Maxime II( Roman Emperor)
Comments for Maxime II
Biography Maxime II
Maxim II, Petronius - Roman Emperor in March-May, 455 g. + 12 June 455 g.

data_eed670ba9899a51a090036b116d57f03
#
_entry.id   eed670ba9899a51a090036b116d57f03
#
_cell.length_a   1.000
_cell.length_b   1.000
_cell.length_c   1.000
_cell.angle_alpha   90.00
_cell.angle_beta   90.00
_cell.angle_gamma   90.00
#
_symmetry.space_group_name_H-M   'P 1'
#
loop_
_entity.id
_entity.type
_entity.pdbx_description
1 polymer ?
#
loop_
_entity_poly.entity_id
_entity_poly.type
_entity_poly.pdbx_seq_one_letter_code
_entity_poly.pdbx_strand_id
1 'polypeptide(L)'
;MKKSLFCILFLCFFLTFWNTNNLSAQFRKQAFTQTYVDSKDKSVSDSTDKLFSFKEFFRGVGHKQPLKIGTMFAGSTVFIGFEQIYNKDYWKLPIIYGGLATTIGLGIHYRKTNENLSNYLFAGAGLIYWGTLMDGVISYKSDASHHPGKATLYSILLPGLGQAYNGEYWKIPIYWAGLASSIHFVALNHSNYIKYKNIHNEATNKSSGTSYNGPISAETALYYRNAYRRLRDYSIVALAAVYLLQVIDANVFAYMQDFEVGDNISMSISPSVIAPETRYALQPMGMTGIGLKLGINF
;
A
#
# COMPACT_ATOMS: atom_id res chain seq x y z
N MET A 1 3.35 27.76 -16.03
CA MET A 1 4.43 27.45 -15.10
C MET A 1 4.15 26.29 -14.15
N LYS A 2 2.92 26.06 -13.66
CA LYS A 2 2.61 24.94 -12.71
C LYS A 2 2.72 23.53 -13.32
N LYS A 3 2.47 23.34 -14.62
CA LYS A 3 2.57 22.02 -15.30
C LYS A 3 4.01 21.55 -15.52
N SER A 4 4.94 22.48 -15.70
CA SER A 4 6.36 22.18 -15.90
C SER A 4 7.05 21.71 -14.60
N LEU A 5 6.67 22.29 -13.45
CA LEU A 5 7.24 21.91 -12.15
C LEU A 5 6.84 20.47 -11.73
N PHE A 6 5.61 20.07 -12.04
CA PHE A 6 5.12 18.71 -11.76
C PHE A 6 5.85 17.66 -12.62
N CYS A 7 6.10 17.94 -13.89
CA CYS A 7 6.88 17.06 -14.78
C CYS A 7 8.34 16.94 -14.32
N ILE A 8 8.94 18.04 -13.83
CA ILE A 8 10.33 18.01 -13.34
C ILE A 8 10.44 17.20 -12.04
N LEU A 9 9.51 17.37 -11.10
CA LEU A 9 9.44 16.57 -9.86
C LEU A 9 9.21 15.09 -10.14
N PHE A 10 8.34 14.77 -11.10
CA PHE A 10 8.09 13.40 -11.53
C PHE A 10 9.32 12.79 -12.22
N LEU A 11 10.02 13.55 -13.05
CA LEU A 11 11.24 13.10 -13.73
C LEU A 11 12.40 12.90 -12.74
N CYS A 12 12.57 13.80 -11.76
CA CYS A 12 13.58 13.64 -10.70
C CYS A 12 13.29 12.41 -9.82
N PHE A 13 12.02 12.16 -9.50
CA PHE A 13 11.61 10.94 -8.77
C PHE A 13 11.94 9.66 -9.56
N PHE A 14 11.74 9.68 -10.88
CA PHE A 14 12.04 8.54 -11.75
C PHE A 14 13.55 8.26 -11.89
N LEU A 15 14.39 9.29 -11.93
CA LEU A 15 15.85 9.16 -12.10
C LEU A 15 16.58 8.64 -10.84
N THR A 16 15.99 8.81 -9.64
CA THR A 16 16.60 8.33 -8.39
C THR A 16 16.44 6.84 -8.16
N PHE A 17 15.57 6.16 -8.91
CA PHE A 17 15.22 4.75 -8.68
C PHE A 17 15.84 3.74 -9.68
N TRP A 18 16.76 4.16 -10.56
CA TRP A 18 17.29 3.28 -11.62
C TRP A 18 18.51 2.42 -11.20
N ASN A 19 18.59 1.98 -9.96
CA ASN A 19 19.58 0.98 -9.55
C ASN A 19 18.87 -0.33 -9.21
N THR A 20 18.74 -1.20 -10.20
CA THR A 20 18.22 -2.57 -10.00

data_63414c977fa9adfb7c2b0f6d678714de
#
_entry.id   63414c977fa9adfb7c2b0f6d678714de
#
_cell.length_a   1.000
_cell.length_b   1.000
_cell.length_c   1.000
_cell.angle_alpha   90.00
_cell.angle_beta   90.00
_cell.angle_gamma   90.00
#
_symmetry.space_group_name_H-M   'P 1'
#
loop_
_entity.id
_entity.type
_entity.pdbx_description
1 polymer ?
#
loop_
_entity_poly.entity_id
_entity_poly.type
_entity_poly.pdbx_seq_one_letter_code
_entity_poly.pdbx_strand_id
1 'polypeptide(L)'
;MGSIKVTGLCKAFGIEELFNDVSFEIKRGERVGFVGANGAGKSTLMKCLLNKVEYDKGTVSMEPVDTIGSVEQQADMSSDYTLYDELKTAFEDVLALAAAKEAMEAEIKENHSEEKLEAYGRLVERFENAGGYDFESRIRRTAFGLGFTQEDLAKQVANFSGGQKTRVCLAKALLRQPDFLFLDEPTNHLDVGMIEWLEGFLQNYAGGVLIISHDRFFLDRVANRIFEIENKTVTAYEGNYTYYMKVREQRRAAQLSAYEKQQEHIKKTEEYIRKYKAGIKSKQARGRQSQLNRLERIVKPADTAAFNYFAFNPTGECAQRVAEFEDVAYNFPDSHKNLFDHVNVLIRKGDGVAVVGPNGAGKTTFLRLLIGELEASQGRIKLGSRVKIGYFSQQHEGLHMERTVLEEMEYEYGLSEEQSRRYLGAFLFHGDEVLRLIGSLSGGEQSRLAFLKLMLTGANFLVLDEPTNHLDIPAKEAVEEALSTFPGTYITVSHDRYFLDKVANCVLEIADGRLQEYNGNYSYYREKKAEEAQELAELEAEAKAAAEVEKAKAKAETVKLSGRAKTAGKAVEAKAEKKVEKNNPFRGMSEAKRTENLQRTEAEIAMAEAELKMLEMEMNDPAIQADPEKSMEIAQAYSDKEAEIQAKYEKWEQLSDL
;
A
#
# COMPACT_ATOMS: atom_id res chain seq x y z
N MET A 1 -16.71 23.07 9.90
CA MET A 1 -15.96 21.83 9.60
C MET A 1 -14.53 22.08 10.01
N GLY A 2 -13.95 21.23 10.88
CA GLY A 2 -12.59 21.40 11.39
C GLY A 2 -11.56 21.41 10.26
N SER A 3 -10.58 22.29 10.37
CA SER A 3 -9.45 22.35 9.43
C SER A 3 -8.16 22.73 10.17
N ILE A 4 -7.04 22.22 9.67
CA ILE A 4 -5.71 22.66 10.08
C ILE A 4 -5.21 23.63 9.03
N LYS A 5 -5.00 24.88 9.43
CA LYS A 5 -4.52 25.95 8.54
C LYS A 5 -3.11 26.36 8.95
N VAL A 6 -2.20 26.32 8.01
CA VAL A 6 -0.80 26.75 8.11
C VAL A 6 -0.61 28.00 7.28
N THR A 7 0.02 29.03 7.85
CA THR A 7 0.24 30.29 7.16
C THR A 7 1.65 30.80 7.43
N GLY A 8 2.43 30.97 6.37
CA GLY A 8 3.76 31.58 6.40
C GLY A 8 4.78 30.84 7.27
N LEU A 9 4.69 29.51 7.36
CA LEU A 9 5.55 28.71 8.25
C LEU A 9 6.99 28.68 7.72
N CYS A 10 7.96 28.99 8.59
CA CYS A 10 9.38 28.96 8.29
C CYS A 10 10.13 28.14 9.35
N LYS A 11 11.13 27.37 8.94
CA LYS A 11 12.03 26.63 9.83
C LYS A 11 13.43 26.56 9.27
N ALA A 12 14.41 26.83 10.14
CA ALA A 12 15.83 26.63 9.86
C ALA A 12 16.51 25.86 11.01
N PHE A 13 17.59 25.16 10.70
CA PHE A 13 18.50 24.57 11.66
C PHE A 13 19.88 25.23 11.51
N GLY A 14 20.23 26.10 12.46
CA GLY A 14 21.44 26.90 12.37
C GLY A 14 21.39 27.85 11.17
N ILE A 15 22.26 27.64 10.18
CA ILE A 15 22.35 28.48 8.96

Maxim belonged to a wealthy and noble family Antsiev. In his youth he received a good education, was marked by many advantages both in private and in public life. When Valentinian III, he held the post three times praetorian prefect of Italy, was built twice in the title of Consul, and finally was granted the dignity of patrician (Gibbon: 36). But for all his achievements he was awarded the Emperor's black ingratitude. Procopius wrote that Valentinian enticed his wife Maxima, a woman of modest and beautiful. Without hope to achieve from it reciprocity, by cunning, he lured her into the palace and raped. Maxim, severely injured this despicable trick, used all his influence to have to punish the emperor. March 16 455 g. Valentinian was murdered. Then Maxim himself seized power and forced the Empress Eudoxia to marry him (his first wife died) (Procopius: 'War of Justinian', 3, 4). But the day of his ascension to the throne, according to Sidonia, was the last day of his well-being. Palace seemed to him to prison, and after he spent a sleepless night, he began to regret that he has reached the discharge of their desires. And indeed, his reign was short and unhappy (Gibbon: 36). Once, while on the couch with Eudoxia, he confessed that he killed Valentinian because of love for her. Eudoxia wanted revenge for his crime. Once the day came, she sent a message to Carthage, begging Vandal King Gizeriha attack on Rome and to punish her husband. Geezer responded to her wish, and with a strong fleet sailed to Italy (Procopius: 'War of Justinian', 3, 4-5). Maxim did not try to repulse the onslaught of the barbarians. When the Vandals disembarked at the mouth of the Tiber, he tried to flee. But as soon as the emperor appeared on the street, the mob attacked him and broke the stones (Gibbon: 36). His corpse was chopped into pieces, which the Romans divided among themselves (Procopius: 'War of Justinian', 3, 5).